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admiration Agatha American animal appear arms Aurelian beautiful beneath Bohemond character Christian Cotton Mather Count of Toulouse dark death deep earth evil father Fausta favor fear feeling feet fossil give hand happy hath head heard heart Heaven honor hope horse hour human Jack Julia lady lance land light living Longinus look Marlinspike mind moral morning mountain nature never New-York night noble o'er observation once opinion Palmyra passed Phirouz present queen reader replied river Robert of Flanders Rome S. F. B. MORSE scene seemed seen SIEGE OF ANTIOCH smile soon soul spirit sweet Tarentum taste thee thing thou thought tion tower truth turned Tyrol voice volume WASHINGTON IRVING whole wild wind words young youth Zabdas Zenobia
Page 436 - The cold sweat melted from their limbs, Nor rot nor reek did they: The look with which they looked on me Had never passed away. An orphan's curse would drag to hell A spirit from on high; But oh! more horrible than that Is the curse in a dead man's eye! Seven days, seven nights, I saw that curse, And yet I could not die.
Page 712 - Reason is natural revelation, whereby the eternal Father of light, and Fountain of all knowledge, communicates to mankind that portion of truth which he has laid within the reach of their natural faculties. Revelation is natural reason enlarged by a new set of discoveries, communicated by God immediately, which reason vouches the truth of, by the testimony and proofs it gives, that they come from God.
Page 593 - I see the dagger-crest of Mar, I see the Moray's silver star, Wave o'er the cloud of Saxon war, That up the lake comes winding far ! To hero bound for battle-strife, Or bard of martial lay, 'Twere worth ten years of peaceful life, One glance at their array ! XVI.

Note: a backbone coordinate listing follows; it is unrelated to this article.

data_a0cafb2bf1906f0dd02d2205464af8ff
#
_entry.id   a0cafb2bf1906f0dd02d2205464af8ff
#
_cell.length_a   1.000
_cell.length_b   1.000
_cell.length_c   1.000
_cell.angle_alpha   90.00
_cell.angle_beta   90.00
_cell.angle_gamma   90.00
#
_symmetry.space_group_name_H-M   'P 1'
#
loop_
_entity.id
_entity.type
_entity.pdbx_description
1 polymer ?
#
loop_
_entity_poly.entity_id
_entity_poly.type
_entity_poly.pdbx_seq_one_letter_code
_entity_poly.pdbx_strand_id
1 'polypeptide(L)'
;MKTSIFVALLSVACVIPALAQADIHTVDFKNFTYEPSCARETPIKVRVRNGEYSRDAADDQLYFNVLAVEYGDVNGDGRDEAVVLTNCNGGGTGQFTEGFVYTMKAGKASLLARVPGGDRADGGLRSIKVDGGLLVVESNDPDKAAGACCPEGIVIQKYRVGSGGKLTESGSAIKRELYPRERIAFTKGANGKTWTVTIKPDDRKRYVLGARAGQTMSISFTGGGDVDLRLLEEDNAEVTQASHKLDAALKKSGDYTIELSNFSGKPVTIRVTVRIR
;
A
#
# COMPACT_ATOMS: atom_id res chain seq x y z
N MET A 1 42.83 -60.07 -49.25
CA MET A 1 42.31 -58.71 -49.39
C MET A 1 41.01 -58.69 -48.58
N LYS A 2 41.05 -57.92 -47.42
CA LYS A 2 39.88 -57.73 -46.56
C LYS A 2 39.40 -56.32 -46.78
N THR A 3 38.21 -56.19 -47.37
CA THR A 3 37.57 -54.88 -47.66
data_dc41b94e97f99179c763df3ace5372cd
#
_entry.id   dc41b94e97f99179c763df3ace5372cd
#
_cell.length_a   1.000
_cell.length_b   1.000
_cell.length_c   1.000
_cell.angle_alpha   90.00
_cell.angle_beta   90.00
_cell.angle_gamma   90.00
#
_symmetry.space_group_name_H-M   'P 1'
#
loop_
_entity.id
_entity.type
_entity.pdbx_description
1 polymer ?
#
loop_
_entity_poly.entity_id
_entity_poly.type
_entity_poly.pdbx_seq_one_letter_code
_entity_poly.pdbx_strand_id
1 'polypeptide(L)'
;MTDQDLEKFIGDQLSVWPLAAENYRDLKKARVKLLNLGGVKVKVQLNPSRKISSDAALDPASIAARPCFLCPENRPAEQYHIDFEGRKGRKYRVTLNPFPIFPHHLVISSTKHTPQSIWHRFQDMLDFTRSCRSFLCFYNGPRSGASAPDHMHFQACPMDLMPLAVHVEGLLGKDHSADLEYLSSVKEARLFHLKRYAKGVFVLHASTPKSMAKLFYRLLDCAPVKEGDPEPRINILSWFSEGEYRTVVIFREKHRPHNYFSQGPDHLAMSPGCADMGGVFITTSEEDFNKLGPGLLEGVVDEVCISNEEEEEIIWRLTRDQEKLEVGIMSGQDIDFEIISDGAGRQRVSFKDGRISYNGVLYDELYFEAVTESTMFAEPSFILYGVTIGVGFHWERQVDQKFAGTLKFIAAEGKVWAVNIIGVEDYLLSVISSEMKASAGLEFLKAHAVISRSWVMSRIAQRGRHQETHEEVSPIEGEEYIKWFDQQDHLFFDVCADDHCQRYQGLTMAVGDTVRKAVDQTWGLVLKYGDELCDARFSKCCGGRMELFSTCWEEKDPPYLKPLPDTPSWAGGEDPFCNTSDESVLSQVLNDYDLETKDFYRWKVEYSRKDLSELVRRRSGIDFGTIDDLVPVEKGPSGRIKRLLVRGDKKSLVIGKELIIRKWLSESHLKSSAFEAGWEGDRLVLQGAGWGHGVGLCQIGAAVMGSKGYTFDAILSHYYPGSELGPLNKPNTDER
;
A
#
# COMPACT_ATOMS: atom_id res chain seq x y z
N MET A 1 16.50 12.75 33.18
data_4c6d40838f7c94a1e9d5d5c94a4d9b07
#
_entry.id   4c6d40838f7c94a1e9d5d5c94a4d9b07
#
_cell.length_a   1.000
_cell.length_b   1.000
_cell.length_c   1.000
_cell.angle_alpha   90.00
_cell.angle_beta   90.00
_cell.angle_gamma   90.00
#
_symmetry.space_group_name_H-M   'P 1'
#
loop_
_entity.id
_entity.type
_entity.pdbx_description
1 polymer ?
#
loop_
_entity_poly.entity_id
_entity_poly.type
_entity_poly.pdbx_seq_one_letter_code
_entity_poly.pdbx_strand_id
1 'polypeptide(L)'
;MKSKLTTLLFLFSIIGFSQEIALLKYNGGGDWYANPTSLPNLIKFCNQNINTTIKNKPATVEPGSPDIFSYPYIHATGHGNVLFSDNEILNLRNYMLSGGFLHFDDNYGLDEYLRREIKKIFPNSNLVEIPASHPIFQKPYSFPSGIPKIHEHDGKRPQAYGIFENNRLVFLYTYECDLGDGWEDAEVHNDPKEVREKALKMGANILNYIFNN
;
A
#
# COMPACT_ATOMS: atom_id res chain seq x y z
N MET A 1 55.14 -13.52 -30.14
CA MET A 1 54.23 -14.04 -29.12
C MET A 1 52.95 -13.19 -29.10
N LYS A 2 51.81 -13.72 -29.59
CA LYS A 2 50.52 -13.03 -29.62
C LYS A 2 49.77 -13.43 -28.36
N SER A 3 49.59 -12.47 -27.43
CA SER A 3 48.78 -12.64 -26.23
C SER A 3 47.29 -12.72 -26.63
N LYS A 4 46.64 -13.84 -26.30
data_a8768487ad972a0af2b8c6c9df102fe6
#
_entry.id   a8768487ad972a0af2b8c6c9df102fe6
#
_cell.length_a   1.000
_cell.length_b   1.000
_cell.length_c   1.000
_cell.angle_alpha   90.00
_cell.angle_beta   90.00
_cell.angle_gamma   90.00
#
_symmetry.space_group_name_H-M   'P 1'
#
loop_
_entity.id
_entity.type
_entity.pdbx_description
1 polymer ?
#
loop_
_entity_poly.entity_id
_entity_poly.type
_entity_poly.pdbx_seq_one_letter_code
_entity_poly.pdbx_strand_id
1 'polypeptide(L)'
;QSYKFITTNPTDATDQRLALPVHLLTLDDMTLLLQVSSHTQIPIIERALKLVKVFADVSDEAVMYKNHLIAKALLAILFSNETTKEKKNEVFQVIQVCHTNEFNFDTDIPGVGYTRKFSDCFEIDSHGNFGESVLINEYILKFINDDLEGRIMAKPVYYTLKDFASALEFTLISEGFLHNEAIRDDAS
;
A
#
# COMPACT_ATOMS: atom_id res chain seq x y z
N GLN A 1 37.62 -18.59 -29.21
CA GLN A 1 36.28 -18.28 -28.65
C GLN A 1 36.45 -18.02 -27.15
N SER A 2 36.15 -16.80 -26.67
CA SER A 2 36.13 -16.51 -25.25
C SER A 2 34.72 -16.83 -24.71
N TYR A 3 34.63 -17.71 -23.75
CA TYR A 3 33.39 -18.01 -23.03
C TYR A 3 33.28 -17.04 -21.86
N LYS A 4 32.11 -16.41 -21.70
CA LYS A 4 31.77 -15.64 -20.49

Page 300 - He who loveth not his brother whom he hath seen, how shall he love God whom he hath not seen ? You, Mr.
Page 692 - BLOSSOMS FAIR pledges of a fruitful tree. Why do ye fall so fast? Your date is not so past, But you may stay yet here awhile To blush and gently smile, And go at last.
Page 379 - This man is freed from servile bands Of hope to rise or fear to fall: Lord of himself, though not of lands, And, having nothing, yet hath all.
Page 435 - But thou, my country, thou shalt never fall, Save with thy children — thy maternal care, Thy lavish love, thy blessings showered on all — These are thy fetters — seas and stormy air Are the wide barrier of thy borders, where, Among thy gallant sons...
Page 562 - In a word, the almighty dollar, that great object of universal devotion throughout our land, seems to have no genuine devotees in these peculiar villages...